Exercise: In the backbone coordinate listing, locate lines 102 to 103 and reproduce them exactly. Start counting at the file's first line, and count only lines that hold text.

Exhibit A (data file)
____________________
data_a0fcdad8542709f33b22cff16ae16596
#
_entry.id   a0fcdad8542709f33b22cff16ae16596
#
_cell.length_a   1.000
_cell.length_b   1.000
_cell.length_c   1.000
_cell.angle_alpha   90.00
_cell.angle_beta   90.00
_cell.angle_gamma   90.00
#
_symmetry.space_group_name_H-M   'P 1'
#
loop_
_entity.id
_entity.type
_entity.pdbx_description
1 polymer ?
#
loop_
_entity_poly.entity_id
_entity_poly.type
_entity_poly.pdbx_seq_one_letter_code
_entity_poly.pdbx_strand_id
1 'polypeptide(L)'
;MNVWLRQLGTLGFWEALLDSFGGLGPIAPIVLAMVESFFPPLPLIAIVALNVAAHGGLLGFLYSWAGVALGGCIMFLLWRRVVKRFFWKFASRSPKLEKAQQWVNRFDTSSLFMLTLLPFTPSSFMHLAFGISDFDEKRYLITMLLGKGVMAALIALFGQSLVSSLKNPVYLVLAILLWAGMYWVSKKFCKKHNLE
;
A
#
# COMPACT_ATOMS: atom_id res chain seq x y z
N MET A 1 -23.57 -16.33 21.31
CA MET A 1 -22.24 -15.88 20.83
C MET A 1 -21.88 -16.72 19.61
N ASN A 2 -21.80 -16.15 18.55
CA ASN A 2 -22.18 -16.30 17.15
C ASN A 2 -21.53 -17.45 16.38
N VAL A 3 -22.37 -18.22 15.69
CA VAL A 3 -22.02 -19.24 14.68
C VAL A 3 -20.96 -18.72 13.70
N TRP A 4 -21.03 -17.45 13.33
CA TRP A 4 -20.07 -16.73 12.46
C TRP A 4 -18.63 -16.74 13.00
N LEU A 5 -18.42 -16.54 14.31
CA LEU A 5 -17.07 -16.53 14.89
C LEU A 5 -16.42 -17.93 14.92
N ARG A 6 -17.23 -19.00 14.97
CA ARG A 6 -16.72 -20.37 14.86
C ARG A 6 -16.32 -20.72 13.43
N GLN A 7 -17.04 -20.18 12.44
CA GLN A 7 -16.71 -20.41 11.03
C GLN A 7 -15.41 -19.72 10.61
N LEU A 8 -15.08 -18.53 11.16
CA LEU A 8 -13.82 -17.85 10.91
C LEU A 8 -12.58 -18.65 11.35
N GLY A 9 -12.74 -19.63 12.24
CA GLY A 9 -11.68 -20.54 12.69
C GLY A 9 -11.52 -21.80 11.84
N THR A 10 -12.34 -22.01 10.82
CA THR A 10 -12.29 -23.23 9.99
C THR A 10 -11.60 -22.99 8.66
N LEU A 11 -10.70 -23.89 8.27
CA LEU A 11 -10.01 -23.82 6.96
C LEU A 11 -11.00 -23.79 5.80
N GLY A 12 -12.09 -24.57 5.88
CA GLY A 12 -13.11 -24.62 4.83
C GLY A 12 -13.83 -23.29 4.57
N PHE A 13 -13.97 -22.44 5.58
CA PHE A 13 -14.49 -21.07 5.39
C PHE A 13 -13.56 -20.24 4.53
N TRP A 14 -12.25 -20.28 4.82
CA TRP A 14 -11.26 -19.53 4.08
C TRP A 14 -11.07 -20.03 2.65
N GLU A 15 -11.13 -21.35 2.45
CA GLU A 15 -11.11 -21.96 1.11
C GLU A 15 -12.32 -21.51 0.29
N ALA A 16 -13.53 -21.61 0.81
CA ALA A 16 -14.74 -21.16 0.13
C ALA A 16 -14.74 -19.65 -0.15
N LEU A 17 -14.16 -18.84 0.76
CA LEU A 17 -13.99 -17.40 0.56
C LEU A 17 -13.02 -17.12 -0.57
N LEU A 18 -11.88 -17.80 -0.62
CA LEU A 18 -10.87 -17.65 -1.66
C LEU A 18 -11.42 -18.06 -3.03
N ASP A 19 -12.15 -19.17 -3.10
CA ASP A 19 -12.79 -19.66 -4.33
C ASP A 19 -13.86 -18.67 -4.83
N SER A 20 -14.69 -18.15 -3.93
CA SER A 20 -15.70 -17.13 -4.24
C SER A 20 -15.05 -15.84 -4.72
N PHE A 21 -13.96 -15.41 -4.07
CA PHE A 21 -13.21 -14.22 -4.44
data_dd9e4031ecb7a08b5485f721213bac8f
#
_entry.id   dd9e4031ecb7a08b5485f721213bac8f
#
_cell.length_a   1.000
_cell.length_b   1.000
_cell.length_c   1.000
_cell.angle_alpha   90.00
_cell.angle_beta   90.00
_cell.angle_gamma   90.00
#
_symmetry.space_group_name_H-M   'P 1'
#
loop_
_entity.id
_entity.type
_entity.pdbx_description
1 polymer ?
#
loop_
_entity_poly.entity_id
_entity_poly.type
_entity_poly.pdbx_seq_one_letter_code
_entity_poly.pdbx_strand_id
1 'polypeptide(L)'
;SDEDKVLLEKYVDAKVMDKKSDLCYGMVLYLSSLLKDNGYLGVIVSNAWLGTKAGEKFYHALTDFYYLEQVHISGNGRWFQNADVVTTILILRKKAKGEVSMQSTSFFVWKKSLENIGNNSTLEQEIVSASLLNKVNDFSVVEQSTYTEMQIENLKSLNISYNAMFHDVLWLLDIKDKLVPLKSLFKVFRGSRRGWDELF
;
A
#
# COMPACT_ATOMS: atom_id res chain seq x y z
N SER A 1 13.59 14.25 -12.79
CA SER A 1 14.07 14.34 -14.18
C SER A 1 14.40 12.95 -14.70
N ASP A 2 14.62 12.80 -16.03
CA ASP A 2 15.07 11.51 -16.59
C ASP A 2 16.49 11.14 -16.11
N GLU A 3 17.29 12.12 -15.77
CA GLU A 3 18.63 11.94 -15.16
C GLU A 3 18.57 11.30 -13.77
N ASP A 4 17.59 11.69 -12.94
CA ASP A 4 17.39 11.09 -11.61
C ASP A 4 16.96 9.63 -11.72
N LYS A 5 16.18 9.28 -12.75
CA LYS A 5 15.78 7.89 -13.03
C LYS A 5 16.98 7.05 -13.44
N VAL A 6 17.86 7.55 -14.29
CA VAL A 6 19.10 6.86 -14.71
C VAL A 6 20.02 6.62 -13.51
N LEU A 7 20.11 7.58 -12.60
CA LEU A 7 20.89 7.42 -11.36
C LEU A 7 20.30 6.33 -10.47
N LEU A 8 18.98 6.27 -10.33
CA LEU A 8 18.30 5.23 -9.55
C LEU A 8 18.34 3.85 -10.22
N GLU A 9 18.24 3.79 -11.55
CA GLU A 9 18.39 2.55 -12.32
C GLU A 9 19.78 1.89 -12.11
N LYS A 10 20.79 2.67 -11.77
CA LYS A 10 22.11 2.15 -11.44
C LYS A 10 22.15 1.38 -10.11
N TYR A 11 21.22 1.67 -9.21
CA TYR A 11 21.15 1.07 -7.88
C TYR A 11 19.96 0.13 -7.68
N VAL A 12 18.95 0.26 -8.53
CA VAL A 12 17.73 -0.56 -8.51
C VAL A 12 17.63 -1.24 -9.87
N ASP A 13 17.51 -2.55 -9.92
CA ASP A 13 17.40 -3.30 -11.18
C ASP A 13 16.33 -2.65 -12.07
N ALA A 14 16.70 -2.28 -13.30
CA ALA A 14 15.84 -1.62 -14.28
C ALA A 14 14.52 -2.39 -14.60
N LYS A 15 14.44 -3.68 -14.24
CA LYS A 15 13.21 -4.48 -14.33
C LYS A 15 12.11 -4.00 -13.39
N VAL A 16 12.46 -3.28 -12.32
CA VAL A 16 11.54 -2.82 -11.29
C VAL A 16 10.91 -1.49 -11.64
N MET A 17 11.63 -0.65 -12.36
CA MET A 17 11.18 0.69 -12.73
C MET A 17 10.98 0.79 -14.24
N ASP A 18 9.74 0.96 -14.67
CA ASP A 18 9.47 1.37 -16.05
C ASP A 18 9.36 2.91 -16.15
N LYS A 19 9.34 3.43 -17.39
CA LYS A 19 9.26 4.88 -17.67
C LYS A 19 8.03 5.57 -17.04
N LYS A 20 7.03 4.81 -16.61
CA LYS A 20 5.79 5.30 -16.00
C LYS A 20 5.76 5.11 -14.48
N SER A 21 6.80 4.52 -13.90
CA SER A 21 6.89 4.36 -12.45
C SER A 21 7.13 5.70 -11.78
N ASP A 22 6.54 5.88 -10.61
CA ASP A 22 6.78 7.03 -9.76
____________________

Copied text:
_cell.angle_gamma   90.00
#